Ernst Cassirer: The Last Philosopher of Culture

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Princeton University Press, Oct 24, 2011 - Philosophy - 304 pages
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This is the first English-language intellectual biography of the German-Jewish philosopher Ernst Cassirer (1874-1945), a leading figure on the Weimar intellectual scene and one of the last and finest representatives of the liberal-idealist tradition. Edward Skidelsky traces the development of Cassirer's thought in its historical and intellectual setting. He presents Cassirer, the author of The Philosophy of Symbolic Forms, as a defender of the liberal ideal of culture in an increasingly fragmented world, and as someone who grappled with the opposing forces of scientific positivism and romantic vitalism. Cassirer's work can be seen, Skidelsky argues, as offering a potential resolution to the ongoing conflict between the "two cultures" of science and the humanities--and between the analytic and continental traditions in philosophy. The first comprehensive study of Cassirer in English in two decades, this book will be of great interest to analytic and continental philosophers, intellectual historians, political and cultural theorists, and historians of twentieth-century Germany.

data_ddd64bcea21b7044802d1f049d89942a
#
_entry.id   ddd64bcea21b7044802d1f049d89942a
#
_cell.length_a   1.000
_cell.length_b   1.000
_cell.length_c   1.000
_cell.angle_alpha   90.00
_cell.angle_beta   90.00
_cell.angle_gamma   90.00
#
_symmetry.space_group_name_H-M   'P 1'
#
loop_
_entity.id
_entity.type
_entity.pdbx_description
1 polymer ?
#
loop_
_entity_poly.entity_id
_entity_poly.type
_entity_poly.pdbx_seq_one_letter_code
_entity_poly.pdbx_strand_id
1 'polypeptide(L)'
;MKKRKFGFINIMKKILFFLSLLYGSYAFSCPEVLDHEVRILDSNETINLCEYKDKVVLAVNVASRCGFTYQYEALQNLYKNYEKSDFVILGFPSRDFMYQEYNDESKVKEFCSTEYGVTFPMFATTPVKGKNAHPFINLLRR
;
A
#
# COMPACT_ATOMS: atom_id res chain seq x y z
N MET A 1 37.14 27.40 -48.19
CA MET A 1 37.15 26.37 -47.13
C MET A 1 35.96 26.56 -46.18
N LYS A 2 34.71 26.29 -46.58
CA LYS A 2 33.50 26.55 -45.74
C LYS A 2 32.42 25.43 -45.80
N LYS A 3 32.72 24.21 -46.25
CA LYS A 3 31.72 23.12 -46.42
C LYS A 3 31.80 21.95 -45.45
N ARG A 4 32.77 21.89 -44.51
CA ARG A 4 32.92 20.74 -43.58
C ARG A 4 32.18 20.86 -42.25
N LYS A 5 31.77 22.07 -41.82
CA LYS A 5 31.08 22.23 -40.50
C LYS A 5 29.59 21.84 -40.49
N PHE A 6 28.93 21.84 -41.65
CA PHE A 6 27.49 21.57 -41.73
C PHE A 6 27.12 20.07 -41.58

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Contents

Introduction
1
Prologue The Alienation of Reason
9
The Marburg School
22
The New Logic
52
Between Irony and Tragedy
71
The Philosophy of Symbolic Forms
100
Logical Positivism
128
The Philosophy of Life
160
Heidegger
195
Politics
220
NOTES
239
BIBLIOGRAPHY
269
INDEX
281
Copyright

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About the author (2011)

Edward Skidelsky is lecturer in philosophy at the University of Exeter, and a regular contributor to the British national press, including "Prospect", the "Daily Telegraph", and the N"ew Statesman".

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